For many, opportunities to make friends seem to dwindle with time.
The older we get the harder it can seem to meet someone new and create a whole new friendship.
For some, it’s because they feel like they don’t have the time. Others don’t have the energy. And some just don’t know where to go or what to do.
While I offer solutions to all of those challenges in this online course of mine, there’s something else we can do that by-passes a lot of these issues.
This simple technique will help you make friends out of the people you already know. The ones you might like, but barely know.
(This, of course, requires that there are people in your extended network that you might want to have as friends. Someone who seems nice, fun, interesting, or just like someone you’d get along with.)
And all the technique requires is that you have a casual way of reaching out to them. And that you have an extra couple of minutes in your day here and there.
I call this technique “pinging”, and the core of it is very simple.
All you have to do is reach out with the occasional comment or question. Something simple that doesn’t ask for anything more than a short reply back.
Perhaps they post a photo of hiking in the mountains. An example of a ping might be to send them a message and say, “your hike looks amazing, where is it? I’d like to check it out someday.”
Whatever you see that sounds interesting to you, that you have an actual question about, or want to make a fun or interesting comment on will work.
And make sure to keep these genuine. After all, you’re looking for a friend – someone who is compatible with you. So if you can’t find anything in their life that seems interesting to you, they might not be the right one.
I also strongly recommend you do this with multiple people at the time if you can. Anyone who seems nice, interesting, fun, etc.
That way you’ll both have a higher chance of connecting with someone you’re both compatible with and that are open to new friendships. And you’ll not put all your eggs in one basket and get too invested in the people you’re pinging.
In some cases, you might get a reply that both answers your question and expands the conversation. It could be a question directed at you or a comment that makes it natural to keep talking.
If so, continue the conversation, and feel free to skip to the next section of this article.
In most cases, though, you’ll get a short reply that doesn’t actively invite the conversation to keep going. One where they tell you the name of the place and encourage you to go, or something similar.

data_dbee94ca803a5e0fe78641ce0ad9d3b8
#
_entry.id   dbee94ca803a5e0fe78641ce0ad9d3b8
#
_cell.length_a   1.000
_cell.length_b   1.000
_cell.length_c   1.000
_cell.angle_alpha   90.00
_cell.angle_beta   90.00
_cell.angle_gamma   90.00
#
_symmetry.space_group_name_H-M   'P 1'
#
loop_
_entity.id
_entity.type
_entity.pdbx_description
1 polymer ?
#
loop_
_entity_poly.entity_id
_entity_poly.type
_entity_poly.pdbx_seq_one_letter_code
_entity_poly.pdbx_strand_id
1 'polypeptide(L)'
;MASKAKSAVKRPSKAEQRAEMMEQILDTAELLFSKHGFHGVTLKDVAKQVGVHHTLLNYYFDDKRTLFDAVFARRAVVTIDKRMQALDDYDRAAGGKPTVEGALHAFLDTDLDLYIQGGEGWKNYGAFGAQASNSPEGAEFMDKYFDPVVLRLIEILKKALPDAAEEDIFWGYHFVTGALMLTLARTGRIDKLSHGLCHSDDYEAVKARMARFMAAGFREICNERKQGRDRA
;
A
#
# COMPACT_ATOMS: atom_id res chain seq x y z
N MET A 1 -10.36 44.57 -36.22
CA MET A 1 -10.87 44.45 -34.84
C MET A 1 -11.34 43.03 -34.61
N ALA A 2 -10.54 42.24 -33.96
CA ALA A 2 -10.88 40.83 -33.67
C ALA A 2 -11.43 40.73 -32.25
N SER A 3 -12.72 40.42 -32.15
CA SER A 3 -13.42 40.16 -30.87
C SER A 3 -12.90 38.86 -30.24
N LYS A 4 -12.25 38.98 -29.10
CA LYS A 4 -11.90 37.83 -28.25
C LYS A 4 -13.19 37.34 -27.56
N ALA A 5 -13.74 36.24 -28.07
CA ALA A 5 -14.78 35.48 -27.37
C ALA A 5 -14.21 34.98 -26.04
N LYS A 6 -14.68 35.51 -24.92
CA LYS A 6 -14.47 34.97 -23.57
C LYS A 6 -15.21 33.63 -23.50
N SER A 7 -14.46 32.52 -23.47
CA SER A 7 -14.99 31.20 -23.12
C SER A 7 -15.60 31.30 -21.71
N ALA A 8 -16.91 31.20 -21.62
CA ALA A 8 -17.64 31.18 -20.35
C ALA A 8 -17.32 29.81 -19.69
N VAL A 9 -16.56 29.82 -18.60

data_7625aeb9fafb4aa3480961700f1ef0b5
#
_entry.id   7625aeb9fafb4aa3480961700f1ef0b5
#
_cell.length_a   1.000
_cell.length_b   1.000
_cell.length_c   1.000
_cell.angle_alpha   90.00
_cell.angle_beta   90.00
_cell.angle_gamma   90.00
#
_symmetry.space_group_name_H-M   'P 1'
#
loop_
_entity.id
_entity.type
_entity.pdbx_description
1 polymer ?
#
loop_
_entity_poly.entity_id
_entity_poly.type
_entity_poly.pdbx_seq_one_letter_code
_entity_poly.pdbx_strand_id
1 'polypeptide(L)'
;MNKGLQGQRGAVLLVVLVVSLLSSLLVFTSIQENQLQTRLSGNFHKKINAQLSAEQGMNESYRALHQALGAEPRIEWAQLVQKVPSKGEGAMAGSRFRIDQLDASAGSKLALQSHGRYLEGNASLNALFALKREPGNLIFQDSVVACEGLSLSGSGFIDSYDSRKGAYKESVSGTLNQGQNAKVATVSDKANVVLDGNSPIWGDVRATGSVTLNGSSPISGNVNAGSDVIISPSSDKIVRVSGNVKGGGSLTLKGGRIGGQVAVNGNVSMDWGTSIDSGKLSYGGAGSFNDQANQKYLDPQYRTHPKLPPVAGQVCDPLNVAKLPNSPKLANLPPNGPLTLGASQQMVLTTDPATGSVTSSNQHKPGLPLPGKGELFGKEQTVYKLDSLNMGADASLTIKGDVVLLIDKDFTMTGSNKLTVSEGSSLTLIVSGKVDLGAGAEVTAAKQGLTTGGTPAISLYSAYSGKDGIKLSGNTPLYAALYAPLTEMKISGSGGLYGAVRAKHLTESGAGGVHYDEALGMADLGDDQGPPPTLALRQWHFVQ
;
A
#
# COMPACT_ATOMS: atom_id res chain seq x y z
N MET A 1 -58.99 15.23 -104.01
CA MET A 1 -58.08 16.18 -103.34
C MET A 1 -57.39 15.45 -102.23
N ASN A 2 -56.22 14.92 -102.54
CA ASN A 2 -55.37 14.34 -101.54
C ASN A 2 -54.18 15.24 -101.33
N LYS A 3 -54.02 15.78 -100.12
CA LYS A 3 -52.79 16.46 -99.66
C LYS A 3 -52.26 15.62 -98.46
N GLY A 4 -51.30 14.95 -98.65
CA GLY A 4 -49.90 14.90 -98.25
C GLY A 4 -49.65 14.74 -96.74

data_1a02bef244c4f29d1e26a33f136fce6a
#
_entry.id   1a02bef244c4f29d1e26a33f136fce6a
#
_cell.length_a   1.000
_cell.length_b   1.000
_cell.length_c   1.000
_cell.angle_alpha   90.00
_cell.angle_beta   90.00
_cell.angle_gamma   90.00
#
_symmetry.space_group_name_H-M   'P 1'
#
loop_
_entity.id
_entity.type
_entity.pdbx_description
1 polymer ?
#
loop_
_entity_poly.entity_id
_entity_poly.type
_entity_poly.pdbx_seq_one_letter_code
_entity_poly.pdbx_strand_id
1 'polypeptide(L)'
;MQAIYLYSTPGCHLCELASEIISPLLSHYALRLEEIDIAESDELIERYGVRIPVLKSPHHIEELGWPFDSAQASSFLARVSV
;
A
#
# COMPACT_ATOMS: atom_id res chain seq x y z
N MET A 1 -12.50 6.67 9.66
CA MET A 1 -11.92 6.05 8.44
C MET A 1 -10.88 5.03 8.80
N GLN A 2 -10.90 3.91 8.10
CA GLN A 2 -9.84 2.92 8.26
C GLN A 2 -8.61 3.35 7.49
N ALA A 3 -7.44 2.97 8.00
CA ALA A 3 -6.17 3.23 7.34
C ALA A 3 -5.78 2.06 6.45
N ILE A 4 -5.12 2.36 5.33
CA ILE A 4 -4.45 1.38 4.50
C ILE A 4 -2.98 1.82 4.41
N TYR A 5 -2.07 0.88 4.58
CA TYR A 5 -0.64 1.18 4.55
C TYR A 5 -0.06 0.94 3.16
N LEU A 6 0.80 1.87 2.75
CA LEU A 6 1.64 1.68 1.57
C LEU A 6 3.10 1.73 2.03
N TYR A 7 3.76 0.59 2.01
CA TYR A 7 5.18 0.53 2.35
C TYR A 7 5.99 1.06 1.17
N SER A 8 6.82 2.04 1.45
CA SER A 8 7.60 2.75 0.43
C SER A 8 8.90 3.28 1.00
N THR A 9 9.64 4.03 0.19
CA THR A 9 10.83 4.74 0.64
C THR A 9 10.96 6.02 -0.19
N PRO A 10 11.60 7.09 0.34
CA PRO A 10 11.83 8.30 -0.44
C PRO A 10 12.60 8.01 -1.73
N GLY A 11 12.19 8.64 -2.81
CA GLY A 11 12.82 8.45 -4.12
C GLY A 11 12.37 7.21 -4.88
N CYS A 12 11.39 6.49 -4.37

If so, say thank you (or whatever else is appropriate) and leave it at that for now.
A little while later (a couple of weeks or so is often good) you can ping them again with something else.*
Or, if you happen to go on that hike – ping them with a message afterward and let them know that you had a good time.
Repeat this process until the replies you get are more involved. Until the other person asks you questions or makes comments to continue the conversation after the initial exchange. Or until the other person starts initiating contact with you.
Once that happens, move to the next step.
* If you notice that people don’t reply, hardly reply, or seem not very interested in replying to your pings – stop. There’s no sense in being pushy. And if someone doesn’t seem interested in even replying to something that would take them a few seconds to type, they’re likely not looking to expand their network, and wouldn’t really be a good friend anyway.
Make friends for real.
When you get to the point of the other person initiating conversations with you, or making an effort to extend the conversation beyond the ping that you sent, you can take things further.
This, usually, means that you have become someone the other person thinks about in their daily life. Or someone they’re happy to hear from and enjoy talking to.
So now it’s time to move the interactions out of the digital and into the real world.
All we have to do is suggest doing something together during one of our conversations.
Keep it simple – but give a clear and specific invitation. None of this, “we should do something someday”-stuff.
“Hey, it’s been nice chatting with you lately. Let’s <insert suitable activity> on <suggest day>?”
Spending time together in the real world is what will truly tell us if our chemistry is good. If we’re compatible.
It’s in the real world we truly make friends. And if we enjoy that time together, we simply have to keep initiating meet-ups until it becomes a habit for both of us.
And before we know it, we have a new friend to spend time with.